|Intrastriatal convection-enhanced delivery results in widespread perivascular distribution in a pre-clinical model.|
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|PMID: 22264361 Owner: NLM Status: PubMed-not-MEDLINE|
|BACKGROUND: Convection-enhanced delivery (CED), a direct method for drug delivery to the brain through intraparenchymal microcatheters, is a promising strategy for intracerebral pharmacological therapy. By establishing a pressure gradient at the tip of the catheter, drugs can be delivered in uniform concentration throughout a large volume of interstitial fluid. However, the variables affecting perivascular distribution of drugs delivered by CED are not fully understood. The aim of this study was to determine whether the perivascular distribution of solutes delivered by CED into the striatum of rats is affected by the molecular weight of the infused agent, by co-infusion of vasodilator, alteration of infusion rates or use of a ramping regime. We also wanted to make a preliminary comparison of the distribution of solutes with that of nanoparticles.
METHODS: We analysed the perivascular distribution of 4, 10, 20, 70, 150 kDa fluorescein-labelled dextran and fluorescent nanoparticles at 10 min and 3 h following CED into rat striatum. We investigated the effect of local vasodilatation, slow infusion rates and ramping on the perivascular distribution of solutes. Co-localisation with perivascular basement membranes and vascular endothelial cells was identified by immunohistochemistry. The uptake of infusates by perivascular macrophages was quantified using stereological methods.
RESULTS: Widespread perivascular distribution and macrophage uptake of fluorescein-labelled dextran was visible 10 min after cessation of CED irrespective of molecular weight. However, a significantly higher proportion of perivascular macrophages had taken up 4, 10 and 20 kDa fluorescein-labelled dextran than 150 kDa dextran (p < 0.05, ANOVA). Co-infusion with vasodilator, slow infusion rates and use of a ramping regime did not alter the perivascular distribution. CED of fluorescent nanoparticles indicated that particles co-localise with perivascular basement membranes throughout the striatum but, unlike soluble dextrans, are not taken up by perivascular macrophages after 3 h.
CONCLUSIONS: This study suggests that widespread perivascular distribution and interaction with perivascular macrophages is likely to be an inevitable consequence of CED of solutes. The potential consequences of perivascular distribution of therapeutic agents, and in particular cytotoxic chemotherapies, delivered by CED must be carefully considered to ensure safe and effective translation to clinical trials.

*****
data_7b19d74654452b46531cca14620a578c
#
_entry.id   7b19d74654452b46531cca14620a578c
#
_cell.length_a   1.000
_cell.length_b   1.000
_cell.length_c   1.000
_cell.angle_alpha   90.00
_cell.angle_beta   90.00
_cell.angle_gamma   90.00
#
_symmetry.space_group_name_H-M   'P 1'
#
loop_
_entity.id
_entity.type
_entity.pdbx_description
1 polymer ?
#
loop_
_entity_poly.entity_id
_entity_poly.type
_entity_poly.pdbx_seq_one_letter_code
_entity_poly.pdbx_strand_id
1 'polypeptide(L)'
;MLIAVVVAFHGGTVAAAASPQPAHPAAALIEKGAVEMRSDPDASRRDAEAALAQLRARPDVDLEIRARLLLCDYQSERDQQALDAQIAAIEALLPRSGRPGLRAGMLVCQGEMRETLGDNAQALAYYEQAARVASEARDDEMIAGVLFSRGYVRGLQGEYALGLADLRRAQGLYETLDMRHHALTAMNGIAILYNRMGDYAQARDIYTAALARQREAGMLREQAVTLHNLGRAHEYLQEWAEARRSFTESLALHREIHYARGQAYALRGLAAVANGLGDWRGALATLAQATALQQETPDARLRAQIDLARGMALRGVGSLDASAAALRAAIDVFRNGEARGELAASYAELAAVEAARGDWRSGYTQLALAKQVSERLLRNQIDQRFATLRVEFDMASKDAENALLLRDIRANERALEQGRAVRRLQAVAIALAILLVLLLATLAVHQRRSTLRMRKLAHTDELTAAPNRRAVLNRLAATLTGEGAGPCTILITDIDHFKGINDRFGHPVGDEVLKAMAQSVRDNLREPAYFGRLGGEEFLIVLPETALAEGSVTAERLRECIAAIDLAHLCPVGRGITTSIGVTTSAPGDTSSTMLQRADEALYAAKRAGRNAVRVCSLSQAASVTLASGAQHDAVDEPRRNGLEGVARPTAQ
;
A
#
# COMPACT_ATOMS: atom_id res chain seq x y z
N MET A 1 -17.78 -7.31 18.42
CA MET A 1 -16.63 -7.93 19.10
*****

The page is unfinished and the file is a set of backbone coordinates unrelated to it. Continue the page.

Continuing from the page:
|Neil U Barua; Alison S Bienemann; Shirley Hesketh; Marcella J Wyatt; Emma Castrique; Seth Love; Steven S Gill|
|Type: Journal Article Date: 2012-01-20|
|Title: Fluids and barriers of the CNS Volume: 9 ISSN: 2045-8118 ISO Abbreviation: Fluids Barriers CNS Publication Date: 2012|
|Created Date: 2012-02-08 Completed Date: 2012-10-02 Revised Date: 2012-11-09|
Medline Journal Info:
|Nlm Unique ID: 101553157 Medline TA: Fluids Barriers CNS Country: England|
|Languages: eng Pagination: 2 Citation Subset: -|
|Department of Neurosurgery, Frenchay Hospital, Bristol, BS16 1LE, UK. Steven.Gill@nbt.nhs.uk.|
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Journal ID (nlm-ta): Fluids Barriers CNS
Publisher: BioMed Central
Copyright ©2012 Barua et al; licensee BioMed Central Ltd.
Received Day: 27 Month: 10 Year: 2011
Accepted Day: 20 Month: 1 Year: 2012
collection publication date: Year: 2012
Electronic publication date: Day: 20 Month: 1 Year: 2012
Volume: 9First Page: 2 Last Page: 2
Publisher Id: 2045-8118-9-2
PubMed Id: 22264361
|Intrastriatal convection-enhanced delivery results in widespread perivascular distribution in a pre-clinical model|
|Neil U Barua1||Email: firstname.lastname@example.org|
|Alison S Bienemann2||Email: Ali.Fryer@bristol.ac.uk|
|Shirley Hesketh2||Email: Shirley.Hesketh@bristol.ac.uk|
|Marcella J Wyatt2||Email: M.J.Wyatt@bristol.ac.uk|
|Emma Castrique2||Email: Emma.Castrique@bristol.ac.uk|
|Seth Love3||Email: Seth.Love@bristol.ac.uk|
|Steven S Gill1||Email: Steven.Gill@nbt.nhs.uk|
1Department of Neurosurgery, Frenchay Hospital, Bristol, BS16 1LE, UK
2Functional Neurosurgery Research Group, University of Bristol, BS10 5NB, UK
3Department of Neuropathology, Frenchay Hospital, Bristol, BS16 1LE, UK
One of the major obstacles to the effective treatment of neurological disorders ranging from brain tumours to neurodegenerative diseases is the blood-brain barrier (BBB), which regulates the passage of molecules from the circulation into the central nervous system. Increasing the dose of systemically administered therapeutics has the potential to increase intracerebral drug delivery. However, in the case of drugs such as chemotherapies, this strategy risks increased systemic side-effects which cannot be tolerated by patients. Consequently, there has been considerable neurosurgical interest in developing methods of direct interstitial drug delivery to the brain in order to bypass the BBB.